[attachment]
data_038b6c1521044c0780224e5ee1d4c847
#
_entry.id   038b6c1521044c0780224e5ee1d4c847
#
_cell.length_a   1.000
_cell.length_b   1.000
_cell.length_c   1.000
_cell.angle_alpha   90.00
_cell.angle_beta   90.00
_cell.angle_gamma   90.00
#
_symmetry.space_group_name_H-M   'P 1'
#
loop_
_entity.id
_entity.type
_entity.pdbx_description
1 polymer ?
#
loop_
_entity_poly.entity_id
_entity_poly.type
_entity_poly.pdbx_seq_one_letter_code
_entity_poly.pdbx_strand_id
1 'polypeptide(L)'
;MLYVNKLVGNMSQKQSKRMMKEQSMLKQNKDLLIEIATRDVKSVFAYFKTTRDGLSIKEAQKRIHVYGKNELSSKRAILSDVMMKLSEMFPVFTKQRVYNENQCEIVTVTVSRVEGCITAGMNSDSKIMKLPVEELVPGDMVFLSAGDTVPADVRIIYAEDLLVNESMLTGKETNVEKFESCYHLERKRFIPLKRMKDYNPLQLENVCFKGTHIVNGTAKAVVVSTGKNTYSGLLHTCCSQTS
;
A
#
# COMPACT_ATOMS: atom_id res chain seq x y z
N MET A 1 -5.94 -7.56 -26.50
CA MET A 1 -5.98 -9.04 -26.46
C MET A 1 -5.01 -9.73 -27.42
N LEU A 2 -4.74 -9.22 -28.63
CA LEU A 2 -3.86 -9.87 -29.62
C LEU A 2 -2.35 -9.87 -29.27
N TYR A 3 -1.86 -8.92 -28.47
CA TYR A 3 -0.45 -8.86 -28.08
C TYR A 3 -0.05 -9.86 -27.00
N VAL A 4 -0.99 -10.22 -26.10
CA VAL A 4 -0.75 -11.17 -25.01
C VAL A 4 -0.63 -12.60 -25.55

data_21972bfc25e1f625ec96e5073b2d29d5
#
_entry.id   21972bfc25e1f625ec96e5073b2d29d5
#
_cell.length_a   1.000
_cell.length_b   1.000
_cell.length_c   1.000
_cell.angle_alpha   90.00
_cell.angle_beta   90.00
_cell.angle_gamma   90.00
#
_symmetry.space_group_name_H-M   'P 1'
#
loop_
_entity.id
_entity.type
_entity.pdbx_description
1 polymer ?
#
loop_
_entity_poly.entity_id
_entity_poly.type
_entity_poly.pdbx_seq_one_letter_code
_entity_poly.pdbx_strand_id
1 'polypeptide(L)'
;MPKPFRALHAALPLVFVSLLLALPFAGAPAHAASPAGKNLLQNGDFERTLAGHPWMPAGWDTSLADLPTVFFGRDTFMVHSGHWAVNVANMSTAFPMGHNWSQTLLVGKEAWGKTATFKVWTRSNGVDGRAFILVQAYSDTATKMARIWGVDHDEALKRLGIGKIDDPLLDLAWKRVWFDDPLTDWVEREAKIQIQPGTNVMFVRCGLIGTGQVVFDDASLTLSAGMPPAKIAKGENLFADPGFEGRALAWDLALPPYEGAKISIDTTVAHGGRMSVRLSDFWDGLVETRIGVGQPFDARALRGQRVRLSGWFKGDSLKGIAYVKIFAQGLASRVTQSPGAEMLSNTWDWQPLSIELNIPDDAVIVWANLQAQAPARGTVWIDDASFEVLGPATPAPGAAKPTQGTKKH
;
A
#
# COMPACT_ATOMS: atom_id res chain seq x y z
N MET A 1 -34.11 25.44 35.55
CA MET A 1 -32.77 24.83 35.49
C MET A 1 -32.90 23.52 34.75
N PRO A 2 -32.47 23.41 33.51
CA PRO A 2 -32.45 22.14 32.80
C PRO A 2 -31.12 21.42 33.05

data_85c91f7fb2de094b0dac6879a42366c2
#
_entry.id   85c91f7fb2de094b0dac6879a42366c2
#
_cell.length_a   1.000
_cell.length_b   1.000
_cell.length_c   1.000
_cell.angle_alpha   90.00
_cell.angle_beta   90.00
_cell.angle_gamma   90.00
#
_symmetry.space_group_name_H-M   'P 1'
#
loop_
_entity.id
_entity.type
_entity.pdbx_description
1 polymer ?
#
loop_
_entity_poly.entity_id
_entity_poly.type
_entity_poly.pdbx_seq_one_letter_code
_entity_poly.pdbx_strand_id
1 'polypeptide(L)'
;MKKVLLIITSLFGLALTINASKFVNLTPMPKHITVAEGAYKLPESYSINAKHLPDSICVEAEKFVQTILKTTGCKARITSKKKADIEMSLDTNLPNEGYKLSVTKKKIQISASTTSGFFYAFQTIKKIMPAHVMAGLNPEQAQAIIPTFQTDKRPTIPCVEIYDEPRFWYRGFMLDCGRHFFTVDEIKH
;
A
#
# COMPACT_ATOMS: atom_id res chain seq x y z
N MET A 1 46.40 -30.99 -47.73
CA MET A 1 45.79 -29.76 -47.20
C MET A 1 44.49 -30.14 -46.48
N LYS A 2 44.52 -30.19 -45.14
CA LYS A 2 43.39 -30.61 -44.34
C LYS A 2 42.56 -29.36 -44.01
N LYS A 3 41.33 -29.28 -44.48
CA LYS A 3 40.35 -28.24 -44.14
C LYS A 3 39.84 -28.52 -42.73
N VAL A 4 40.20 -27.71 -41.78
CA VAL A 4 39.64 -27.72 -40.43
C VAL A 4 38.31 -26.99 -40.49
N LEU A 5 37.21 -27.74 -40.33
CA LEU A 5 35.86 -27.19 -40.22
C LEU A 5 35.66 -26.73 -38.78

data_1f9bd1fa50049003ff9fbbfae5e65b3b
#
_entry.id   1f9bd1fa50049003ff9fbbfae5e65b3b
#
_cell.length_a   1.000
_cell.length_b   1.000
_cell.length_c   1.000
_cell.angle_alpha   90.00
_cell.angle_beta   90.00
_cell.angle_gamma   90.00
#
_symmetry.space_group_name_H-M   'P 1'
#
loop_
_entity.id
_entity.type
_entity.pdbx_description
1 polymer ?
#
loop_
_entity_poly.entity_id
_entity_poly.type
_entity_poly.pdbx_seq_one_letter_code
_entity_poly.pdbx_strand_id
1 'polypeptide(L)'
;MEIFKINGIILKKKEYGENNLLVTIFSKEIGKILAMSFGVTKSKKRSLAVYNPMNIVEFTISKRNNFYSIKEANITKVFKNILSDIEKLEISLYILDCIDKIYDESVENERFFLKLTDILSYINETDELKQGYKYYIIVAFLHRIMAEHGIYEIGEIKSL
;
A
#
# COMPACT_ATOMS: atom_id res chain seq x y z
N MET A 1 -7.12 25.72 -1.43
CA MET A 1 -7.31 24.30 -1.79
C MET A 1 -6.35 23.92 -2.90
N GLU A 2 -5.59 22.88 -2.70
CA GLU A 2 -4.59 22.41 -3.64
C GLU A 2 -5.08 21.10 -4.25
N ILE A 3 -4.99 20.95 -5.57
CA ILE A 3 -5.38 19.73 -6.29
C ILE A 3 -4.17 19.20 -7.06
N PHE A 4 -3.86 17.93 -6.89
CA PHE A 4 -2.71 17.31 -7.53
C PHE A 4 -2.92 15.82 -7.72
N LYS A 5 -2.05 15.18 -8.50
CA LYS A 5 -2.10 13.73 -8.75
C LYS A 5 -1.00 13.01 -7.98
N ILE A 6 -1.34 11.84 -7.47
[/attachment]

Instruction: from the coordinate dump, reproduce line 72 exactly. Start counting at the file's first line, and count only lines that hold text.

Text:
# COMPACT_ATOMS: atom_id res chain seq x y z